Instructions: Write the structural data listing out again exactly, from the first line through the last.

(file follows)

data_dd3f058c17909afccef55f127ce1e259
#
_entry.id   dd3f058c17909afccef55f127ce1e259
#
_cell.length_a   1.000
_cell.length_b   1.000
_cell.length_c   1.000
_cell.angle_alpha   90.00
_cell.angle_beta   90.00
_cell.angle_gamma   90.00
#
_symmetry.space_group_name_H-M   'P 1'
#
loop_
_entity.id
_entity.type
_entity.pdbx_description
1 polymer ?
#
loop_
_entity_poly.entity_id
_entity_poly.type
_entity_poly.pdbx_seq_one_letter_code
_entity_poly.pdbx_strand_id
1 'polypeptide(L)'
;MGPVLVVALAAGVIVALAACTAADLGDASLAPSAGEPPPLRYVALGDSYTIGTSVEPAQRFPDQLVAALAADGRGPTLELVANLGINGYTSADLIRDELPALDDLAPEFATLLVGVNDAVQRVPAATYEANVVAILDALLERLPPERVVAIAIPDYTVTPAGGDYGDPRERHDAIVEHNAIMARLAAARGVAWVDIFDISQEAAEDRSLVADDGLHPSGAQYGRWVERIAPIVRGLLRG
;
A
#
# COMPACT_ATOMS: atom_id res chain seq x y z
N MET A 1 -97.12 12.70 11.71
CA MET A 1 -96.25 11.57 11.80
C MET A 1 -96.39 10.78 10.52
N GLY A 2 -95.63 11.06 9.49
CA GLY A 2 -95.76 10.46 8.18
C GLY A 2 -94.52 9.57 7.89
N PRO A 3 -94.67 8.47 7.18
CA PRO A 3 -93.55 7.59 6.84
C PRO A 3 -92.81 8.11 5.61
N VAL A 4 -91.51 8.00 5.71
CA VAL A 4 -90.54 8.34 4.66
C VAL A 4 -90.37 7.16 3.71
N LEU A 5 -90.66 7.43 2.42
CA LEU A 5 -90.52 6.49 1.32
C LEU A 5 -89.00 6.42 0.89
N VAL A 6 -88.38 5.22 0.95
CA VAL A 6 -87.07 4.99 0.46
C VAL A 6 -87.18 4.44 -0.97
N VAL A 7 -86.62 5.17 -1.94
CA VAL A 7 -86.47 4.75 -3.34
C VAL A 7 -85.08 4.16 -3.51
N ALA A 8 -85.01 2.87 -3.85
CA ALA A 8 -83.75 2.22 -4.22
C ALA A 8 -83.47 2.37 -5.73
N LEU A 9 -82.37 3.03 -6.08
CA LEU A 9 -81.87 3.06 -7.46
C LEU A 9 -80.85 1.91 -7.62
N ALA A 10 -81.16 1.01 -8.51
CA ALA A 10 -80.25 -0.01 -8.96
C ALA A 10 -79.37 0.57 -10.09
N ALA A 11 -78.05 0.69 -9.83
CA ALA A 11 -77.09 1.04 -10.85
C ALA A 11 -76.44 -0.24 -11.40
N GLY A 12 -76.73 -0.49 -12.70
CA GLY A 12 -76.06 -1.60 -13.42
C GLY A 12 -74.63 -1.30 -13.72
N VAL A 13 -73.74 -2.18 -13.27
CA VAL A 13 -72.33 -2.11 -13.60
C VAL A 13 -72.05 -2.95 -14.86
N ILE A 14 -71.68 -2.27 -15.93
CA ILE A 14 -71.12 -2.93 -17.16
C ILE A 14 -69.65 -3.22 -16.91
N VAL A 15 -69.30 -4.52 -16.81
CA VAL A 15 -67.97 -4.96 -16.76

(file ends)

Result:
data_dd3f058c17909afccef55f127ce1e259
#
_entry.id   dd3f058c17909afccef55f127ce1e259
#
_cell.length_a   1.000
_cell.length_b   1.000
_cell.length_c   1.000
_cell.angle_alpha   90.00
_cell.angle_beta   90.00
_cell.angle_gamma   90.00
#
_symmetry.space_group_name_H-M   'P 1'
#
loop_
_entity.id
_entity.type
_entity.pdbx_description
1 polymer ?
#
loop_
_entity_poly.entity_id
_entity_poly.type
_entity_poly.pdbx_seq_one_letter_code
_entity_poly.pdbx_strand_id
1 'polypeptide(L)'
;MGPVLVVALAAGVIVALAACTAADLGDASLAPSAGEPPPLRYVALGDSYTIGTSVEPAQRFPDQLVAALAADGRGPTLELVANLGINGYTSADLIRDELPALDDLAPEFATLLVGVNDAVQRVPAATYEANVVAILDALLERLPPERVVAIAIPDYTVTPAGGDYGDPRERHDAIVEHNAIMARLAAARGVAWVDIFDISQEAAEDRSLVADDGLHPSGAQYGRWVERIAPIVRGLLRG
;
A
#
# COMPACT_ATOMS: atom_id res chain seq x y z
N MET A 1 -97.12 12.70 11.71
CA MET A 1 -96.25 11.57 11.80
C MET A 1 -96.39 10.78 10.52
N GLY A 2 -95.63 11.06 9.49
CA GLY A 2 -95.76 10.46 8.18
C GLY A 2 -94.52 9.57 7.89
N PRO A 3 -94.67 8.47 7.18
CA PRO A 3 -93.55 7.59 6.84
C PRO A 3 -92.81 8.11 5.61
N VAL A 4 -91.51 8.00 5.71
CA VAL A 4 -90.54 8.34 4.66
C VAL A 4 -90.37 7.16 3.71
N LEU A 5 -90.66 7.43 2.42
CA LEU A 5 -90.52 6.49 1.32
C LEU A 5 -89.00 6.42 0.89
N VAL A 6 -88.38 5.22 0.95
CA VAL A 6 -87.07 4.99 0.46
C VAL A 6 -87.18 4.44 -0.97
N VAL A 7 -86.62 5.17 -1.94
CA VAL A 7 -86.47 4.75 -3.34
C VAL A 7 -85.08 4.16 -3.51
N ALA A 8 -85.01 2.87 -3.85
CA ALA A 8 -83.75 2.22 -4.22
C ALA A 8 -83.47 2.37 -5.73
N LEU A 9 -82.37 3.03 -6.08
CA LEU A 9 -81.87 3.06 -7.46
C LEU A 9 -80.85 1.91 -7.62
N ALA A 10 -81.16 1.01 -8.51
CA ALA A 10 -80.25 -0.01 -8.96
C ALA A 10 -79.37 0.57 -10.09
N ALA A 11 -78.05 0.69 -9.83
CA ALA A 11 -77.09 1.04 -10.85
C ALA A 11 -76.44 -0.24 -11.40
N GLY A 12 -76.73 -0.49 -12.70
CA GLY A 12 -76.06 -1.60 -13.42
C GLY A 12 -74.63 -1.30 -13.72
N VAL A 13 -73.74 -2.18 -13.27
CA VAL A 13 -72.33 -2.11 -13.60
C VAL A 13 -72.05 -2.95 -14.86
N ILE A 14 -71.68 -2.27 -15.93
CA ILE A 14 -71.12 -2.93 -17.16
C ILE A 14 -69.65 -3.22 -16.91
N VAL A 15 -69.30 -4.52 -16.81
CA VAL A 15 -67.97 -4.96 -16.76